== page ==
I began this new year wanting to feel the love of God deep in my bones. 2018 was a sprint and I was tired. I was tired of over working – not just in my job, but in my marriage, my friendships, my relationship with God. I have always been the epitome of a try-hard. I used to praise myself for it, saying that I was just dedicated or a hard worker, but as the years have gone on, I’ve found that I’m just really trying to prove myself. I just want to show that I’m enough, that I’m capable, that I’m competent. I want others to think I have everything and can do everything. 


So of course, I love new year’s resolutions. I love challenging myself and reaching for the unattainable goal of perfection. I love bragging that I’m going to take up running this year. But when January came around, I couldn’t muster up the energy. I caught myself thinking “I’m just so tired of doing things,”. Yikes. When you don’t want to engage with life, you know you need to slow down and take a breather. So, I decided not to do anything new, and not to make any goals. I just wanted to learn how to be and how to live loved - how to live content and secure in the path laid out for me. Not searching for the next big thing to accomplish, but letting my life feel a little simpler and quieter. I wanted to value connection to others and to God more than performance. 


I don’t think the church often promotes this way of living. I wondered if I was growing passive, or if my choice to slow down was sinful. Life should be hard, I thought. Following Christ means to carry your cross, to buckle down, to be God’s soldier. I take orders and I follow through; I put my head down and obey. But Jesus also calls us to rest, right? He calls us to stillness and to enjoy Him and worship Him, but I was so tired. I was realizing that the way my life was structured was stopping me from loving God and others well, and I knew that was the opposite of what He wanted for me.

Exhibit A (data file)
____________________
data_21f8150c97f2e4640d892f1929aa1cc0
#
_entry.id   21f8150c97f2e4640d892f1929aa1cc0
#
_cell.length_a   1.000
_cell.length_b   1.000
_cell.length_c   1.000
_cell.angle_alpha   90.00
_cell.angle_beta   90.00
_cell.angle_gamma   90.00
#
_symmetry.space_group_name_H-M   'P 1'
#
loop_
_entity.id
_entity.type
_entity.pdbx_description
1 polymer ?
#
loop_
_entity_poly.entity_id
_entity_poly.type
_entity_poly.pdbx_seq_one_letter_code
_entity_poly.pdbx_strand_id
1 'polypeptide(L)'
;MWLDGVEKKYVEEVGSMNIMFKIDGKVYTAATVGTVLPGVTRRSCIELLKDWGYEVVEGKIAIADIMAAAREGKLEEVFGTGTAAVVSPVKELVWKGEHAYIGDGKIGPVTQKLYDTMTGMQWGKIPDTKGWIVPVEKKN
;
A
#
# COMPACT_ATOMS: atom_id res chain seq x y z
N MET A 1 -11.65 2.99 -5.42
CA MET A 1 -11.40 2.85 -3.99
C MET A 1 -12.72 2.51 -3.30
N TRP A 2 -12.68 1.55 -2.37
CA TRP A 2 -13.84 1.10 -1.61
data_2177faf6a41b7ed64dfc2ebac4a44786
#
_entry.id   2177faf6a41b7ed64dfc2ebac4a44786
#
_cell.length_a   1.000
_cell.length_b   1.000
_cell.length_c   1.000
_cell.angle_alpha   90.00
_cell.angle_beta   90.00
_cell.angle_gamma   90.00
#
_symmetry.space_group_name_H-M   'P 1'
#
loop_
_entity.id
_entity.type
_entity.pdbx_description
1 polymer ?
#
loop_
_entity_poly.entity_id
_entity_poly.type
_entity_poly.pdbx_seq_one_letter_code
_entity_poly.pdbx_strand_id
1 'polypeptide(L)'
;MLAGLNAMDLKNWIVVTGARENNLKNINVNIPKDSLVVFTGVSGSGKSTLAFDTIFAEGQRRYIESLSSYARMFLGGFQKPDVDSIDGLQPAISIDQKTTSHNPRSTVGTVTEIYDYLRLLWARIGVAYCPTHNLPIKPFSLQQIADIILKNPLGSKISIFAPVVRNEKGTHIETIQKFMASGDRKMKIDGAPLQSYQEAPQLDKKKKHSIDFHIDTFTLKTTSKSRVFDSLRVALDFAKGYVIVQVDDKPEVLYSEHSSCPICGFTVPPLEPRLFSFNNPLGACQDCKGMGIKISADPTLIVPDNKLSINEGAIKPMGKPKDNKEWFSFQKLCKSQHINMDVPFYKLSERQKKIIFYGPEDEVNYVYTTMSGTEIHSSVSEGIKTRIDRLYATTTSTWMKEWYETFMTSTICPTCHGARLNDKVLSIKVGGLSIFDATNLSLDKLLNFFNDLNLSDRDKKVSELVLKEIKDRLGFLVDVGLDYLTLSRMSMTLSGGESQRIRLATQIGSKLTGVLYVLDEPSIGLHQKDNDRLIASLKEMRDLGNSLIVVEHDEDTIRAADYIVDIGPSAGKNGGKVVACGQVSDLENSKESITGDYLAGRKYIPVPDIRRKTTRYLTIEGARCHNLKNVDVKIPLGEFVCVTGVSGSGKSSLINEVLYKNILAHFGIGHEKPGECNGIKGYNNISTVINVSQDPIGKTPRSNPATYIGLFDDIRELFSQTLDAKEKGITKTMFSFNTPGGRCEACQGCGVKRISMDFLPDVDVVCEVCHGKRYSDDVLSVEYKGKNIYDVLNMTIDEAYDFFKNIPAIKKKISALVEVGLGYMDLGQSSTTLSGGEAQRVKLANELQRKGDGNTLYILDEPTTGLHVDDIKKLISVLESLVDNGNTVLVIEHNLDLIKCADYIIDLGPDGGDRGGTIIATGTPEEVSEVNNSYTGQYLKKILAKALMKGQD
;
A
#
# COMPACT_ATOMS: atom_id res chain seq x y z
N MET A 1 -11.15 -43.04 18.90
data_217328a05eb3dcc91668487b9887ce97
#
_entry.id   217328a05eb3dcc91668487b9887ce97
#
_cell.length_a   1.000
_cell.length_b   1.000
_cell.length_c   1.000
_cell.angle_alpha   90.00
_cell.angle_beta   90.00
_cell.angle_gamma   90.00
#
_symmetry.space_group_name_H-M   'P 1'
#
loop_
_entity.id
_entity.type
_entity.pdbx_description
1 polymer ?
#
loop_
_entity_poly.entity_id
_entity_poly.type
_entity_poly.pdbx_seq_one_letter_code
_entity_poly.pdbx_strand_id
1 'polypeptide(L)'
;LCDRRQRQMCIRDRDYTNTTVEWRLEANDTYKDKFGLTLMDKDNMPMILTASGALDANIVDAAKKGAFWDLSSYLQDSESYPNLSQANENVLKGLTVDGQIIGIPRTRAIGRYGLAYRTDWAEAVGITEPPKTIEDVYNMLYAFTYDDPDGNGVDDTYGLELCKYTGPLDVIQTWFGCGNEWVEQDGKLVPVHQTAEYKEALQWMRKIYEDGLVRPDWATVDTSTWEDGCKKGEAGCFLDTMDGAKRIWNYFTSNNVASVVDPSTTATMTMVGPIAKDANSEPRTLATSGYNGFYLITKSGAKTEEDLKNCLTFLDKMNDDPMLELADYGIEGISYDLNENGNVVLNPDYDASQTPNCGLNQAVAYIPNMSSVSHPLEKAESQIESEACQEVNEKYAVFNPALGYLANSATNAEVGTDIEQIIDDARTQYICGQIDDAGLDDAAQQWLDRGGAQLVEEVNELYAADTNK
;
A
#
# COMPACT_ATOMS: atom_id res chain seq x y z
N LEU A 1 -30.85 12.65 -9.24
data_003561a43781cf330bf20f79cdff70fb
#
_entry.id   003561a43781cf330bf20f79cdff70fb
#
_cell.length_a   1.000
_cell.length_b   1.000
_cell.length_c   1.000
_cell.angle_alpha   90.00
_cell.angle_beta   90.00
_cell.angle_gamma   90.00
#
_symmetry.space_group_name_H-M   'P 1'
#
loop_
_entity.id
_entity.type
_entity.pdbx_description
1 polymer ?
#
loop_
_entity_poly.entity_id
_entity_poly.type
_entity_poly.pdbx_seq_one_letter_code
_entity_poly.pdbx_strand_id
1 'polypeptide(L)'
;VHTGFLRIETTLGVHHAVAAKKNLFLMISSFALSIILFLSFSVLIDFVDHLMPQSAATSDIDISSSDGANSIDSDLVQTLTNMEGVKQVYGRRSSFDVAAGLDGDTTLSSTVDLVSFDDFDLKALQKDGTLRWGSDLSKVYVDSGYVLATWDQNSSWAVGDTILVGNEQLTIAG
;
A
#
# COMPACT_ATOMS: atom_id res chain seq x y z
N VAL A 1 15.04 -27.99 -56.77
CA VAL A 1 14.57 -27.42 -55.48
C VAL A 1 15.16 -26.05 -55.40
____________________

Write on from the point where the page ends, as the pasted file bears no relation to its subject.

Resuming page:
So instead of resolutions, I decided to adopt some new habits. I needed less duty, and more joy. I decided to spend more time doing things I actually like (I know, revolutionary). I never thought much about how I wanted to spend my time, but instead just filled it with things I should do. I wasn’t even sure I liked doing anything. I’ve never been much of a hobbies person. So I asked myself, “What did I enjoy doing as a kid?” 

I decided to read more and spend more time at the library – my favorite place when I was little. I get nostalgic and curious and playful every time I walk in. I created things. I colored and practiced pretty handwriting. I took long walks with my dog just because it was really pretty outside. Sometimes I’d leave my phone at home so I wouldn’t feel pressured by time or the amount of steps I was taking. I decided to learn a new skill that I’ve wanted to develop for a long time because I miss gaining knowledge in school. These were simple times that I already spent sometime doing, so I just devoted more time to them, and less time to things that made me push.


I even started to do things that would intentionally slow me down – I wanted to get over my hurry-and-get-it-done complex. I started intentionally driving in the slow lane. Seriously. If I felt rushed, I would make myself take a minute and think about what I was afraid of missing. And you know what started falling away? The unhealthy stuff I probably would’ve made resolutions about – watching too much tv, skipping my quiet time, sleeping too much, eating because I’m bored, and the stress and tension I felt on a daily basis. 


It’s the end of January now, and I am actually sticking to my habits. My resolutions didn’t die on January 2 like they usually do. I think a big reason for this is that my habits are reforming my life. The small things are becoming bigger things. I’m fighting the lies I believe about myself with my new habits. Every time I sit down to read a book, I consider it a practice of just being. It’s a way to whisper to myself, “You are not what you do. Just sit. God would keep loving you if this is all you did your whole life.” So I lean back into the love that’s been there all along, and I enjoy God’s beauty in the author’s words. I am exactly where I’m supposed to be. 

- Savannah Becknell